Foreign Investment Law (Mainland China)

Karl Zhang

The National People’s Congress recently reviewed and approved the Foreign Investment Law of the People’s Republic of China (the “Law”) to set down corresponding provisions on foreign investment in China.  The Law, which will go into effect on January 1, 2020, covers matters including the promotion, protection and administration of investment, as well as further clarifies the definition of foreign investment and access methods:

1. Definition and access of foreign investment

Under the Law, “foreign investment” is defined as the investment activities that foreign natural persons, enterprises or other organizations (the “Foreign Investors”) directly or indirectly engage in China, including the following circumstances: (1) the Foreign Investors set up foreign-invested enterprises in China independently or in conjunction with other investors; (2) the Foreign Investors acquire shares, equity, property shares or other similar rights and interests of domestic enterprises in China; (3) the Foreign Investors invest in new projects in China independently or in conjunction with other investors; or (4) any investment made in other manners stipulated pursuant to law or administrative regulations or as required by the State Council.

“Foreign-invested enterprise” refers to an enterprise that is wholly or partially invested by Foreign Investors and is registered and incorporated in China.

Under the Foreign Investment Law, the administrative system for foreign investment access is based on pre-establishment national treatment plus a negative list.  Pre-establishment national treatment means the Foreign Investors and their investments would receive treatment no less favorable than that accorded to domestic investors and their investments with respect to investment access.  The “negative list” refers to the state-imposed special administrative measures controlling foreign investment access to certain sectors, while providing national treatment to foreign investment outside of the negative list.  In case any international treaty or agreement concluded or acceded to by the People’s Republic of China provides for more favorable treatment in respect of access of the Foreign Investors, the relevant provisions of the treaty or agreement may apply.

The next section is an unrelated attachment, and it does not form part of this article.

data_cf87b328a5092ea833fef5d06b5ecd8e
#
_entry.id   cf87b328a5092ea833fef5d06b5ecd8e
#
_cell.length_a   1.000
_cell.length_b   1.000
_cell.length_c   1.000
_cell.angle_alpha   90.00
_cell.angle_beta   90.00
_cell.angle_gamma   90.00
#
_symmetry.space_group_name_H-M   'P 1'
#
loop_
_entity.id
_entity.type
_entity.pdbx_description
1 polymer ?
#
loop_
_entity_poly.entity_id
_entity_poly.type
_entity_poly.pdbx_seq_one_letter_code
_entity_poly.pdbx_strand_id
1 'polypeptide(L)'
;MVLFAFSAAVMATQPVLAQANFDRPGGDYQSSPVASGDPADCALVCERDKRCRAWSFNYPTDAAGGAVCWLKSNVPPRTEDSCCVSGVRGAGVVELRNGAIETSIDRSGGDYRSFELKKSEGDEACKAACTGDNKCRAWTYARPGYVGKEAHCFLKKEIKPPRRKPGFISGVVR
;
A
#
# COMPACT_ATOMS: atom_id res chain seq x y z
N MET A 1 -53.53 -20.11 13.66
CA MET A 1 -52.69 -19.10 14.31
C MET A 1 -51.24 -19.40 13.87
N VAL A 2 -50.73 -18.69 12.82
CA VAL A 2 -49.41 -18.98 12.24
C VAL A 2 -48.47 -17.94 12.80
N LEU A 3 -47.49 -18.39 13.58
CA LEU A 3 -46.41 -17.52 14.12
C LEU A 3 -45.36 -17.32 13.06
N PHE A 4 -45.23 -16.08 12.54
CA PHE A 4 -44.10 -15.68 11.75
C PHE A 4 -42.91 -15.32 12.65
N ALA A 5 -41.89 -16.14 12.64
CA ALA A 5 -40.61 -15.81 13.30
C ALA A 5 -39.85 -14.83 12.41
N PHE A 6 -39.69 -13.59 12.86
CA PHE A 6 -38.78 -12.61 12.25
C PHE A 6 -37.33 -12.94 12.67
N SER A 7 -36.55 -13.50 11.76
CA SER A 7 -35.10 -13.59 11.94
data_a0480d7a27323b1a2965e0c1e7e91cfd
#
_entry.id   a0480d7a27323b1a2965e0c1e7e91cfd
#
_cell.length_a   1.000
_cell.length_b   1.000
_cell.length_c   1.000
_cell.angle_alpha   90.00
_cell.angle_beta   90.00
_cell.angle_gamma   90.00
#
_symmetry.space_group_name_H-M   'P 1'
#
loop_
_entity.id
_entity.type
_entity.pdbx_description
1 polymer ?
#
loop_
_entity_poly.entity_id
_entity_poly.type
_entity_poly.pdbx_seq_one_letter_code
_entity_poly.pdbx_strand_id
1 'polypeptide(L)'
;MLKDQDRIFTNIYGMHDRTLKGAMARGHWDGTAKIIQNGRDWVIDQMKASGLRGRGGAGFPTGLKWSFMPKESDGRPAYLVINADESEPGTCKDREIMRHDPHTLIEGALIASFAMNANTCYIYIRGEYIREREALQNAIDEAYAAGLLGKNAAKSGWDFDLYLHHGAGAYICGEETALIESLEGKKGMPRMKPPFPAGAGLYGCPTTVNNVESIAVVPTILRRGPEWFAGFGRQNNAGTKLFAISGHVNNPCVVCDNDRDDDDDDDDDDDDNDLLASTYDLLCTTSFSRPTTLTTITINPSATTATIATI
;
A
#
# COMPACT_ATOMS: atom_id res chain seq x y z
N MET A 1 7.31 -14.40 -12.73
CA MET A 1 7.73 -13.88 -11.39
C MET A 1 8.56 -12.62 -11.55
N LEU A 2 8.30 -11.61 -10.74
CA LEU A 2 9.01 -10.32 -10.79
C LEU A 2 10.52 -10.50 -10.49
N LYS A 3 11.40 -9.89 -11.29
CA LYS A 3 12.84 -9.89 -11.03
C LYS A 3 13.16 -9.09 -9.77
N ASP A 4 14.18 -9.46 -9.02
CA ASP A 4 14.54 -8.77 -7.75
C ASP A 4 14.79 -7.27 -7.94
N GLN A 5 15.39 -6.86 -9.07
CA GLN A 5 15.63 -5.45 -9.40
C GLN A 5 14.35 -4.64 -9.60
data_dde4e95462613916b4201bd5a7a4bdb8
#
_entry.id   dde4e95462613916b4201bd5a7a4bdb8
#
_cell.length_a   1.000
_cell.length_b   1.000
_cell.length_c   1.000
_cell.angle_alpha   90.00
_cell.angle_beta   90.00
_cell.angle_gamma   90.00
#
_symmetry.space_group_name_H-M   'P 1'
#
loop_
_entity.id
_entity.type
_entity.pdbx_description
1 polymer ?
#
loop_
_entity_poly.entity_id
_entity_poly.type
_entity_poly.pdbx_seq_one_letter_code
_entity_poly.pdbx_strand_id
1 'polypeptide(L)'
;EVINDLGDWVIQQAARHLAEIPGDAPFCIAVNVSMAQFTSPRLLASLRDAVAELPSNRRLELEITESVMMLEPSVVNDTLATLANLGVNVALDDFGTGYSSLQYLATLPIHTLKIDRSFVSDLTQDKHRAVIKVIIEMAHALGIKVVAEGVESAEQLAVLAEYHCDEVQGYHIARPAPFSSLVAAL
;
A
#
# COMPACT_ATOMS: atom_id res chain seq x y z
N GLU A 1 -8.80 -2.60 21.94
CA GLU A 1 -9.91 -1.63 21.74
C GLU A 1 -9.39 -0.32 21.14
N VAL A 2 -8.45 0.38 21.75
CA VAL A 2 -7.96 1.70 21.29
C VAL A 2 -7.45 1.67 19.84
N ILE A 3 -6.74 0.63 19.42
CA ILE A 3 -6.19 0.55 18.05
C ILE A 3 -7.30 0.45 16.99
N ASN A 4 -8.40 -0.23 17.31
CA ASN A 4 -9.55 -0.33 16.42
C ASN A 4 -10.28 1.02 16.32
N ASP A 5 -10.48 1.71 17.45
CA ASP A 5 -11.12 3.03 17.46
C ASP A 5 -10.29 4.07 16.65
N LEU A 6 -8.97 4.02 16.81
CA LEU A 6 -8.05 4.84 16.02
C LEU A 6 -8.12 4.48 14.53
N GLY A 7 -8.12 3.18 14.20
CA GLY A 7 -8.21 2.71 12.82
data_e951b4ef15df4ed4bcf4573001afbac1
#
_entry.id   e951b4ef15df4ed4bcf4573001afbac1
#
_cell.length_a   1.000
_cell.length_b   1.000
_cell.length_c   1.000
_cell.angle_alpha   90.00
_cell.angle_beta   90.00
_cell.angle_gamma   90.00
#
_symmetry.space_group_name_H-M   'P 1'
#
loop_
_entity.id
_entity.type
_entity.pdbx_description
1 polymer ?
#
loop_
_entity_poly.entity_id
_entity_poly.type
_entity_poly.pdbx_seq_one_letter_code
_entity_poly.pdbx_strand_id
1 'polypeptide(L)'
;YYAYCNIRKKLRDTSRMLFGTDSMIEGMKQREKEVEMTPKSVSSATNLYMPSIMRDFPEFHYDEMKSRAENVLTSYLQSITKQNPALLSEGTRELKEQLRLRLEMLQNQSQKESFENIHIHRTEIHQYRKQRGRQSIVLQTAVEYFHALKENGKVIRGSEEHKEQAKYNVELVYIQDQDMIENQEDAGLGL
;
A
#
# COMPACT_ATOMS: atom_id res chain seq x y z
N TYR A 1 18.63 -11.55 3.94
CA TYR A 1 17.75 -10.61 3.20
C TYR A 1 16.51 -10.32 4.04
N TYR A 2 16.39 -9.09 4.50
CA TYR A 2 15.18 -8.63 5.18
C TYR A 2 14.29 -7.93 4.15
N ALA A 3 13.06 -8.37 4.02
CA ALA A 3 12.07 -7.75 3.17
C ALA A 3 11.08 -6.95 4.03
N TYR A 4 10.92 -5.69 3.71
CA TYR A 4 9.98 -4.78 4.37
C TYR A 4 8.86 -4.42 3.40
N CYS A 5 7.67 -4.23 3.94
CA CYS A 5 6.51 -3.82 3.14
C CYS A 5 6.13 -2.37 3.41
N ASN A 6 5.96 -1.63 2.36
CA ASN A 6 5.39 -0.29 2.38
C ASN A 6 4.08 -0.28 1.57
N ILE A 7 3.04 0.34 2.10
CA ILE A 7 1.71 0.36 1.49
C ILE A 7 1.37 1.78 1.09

2. Investment promotion

Under the Foreign Investment Law, the state policies in support of enterprise development shall apply equally to foreign-invested enterprises.  For example, the state protects the right of foreign-invested enterprises to participate in government procurement activities through fair competition, government procurement of products and services provided by foreign-invested enterprises in China are treated equally, and foreign-invested enterprises may also obtain financing through public offering of stocks and corporate bonds.  The Foreign Investment Law also states that local people’s governments at or above the county level may, in accordance with the law, administrative and local regulations, formulate policies and measures for promoting and facilitating foreign investment.

3. Investment protection

For investment protection, the Foreign Investment Law once again emphasizes that the state does not expropriate investments made by Foreign Investors.  Capital contribution made by Foreign Investors in China, as well as their profits, capital gains, asset disposal proceeds, intellectual property royalties, indemnity or compensation legally obtained, or proceeds received upon settlement in China may be freely remitted inward and outward in RMB or a foreign currency.  It is also specifically pointed out that the state protects the intellectual property rights of Foreign Investors and foreign-invested enterprises as well as the interests of holders of intellectual property rights and other related rights.  The state also strictly prosecutes the legal liabilities for infringers of intellectual property rights.

4. Investment administration

The Foreign Investment Law states that the Foreign Investors are not allowed to invest in sectors on the negative list to foreign investment.  The organizational format, organizational structure and by laws of foreign-invested enterprises must also governed by laws such as the Company Law of the People’s Republic of China and the Partnership Law of the People’s Republic of China.  Foreign Investors who acquire a Chinese domestic enterprise or otherwise participate in the concentration of business operators shall be subject to business operator concentration review in accordance with the Anti-Monopoly Law of the People’s Republic of China.  Meanwhile, the state shall set up a security review system for foreign investment and review foreign investments that may potentially affect national security, and the resulting decision from the review shall be final.

In general, the Foreign Investment Law remain a framework based law with many details that involve actual operations to still require more specific laws and regulations.  Although the Law of the People’s Republic of China on Chinese-Foreign Equity Joint Ventures, the Law of the People’s Republic of China on Foreign-funded Enterprises, and the Law of the People’s Republic of China on Chinese-Foreign Contractual Joint Ventures will be abolished and become void on the effective date of the Law, foreign-invested enterprises established pursuant to the above three laws may maintain their original corporate organizational format for five years after the effective date of the Law.  Since the promulgation of the Law will have a substantial impact on the future organizational format of foreign-invested enterprises in China, those whose corporate governance structure is based under the old laws may need to consider revising their corporate organizational structure to avoid compliance issues.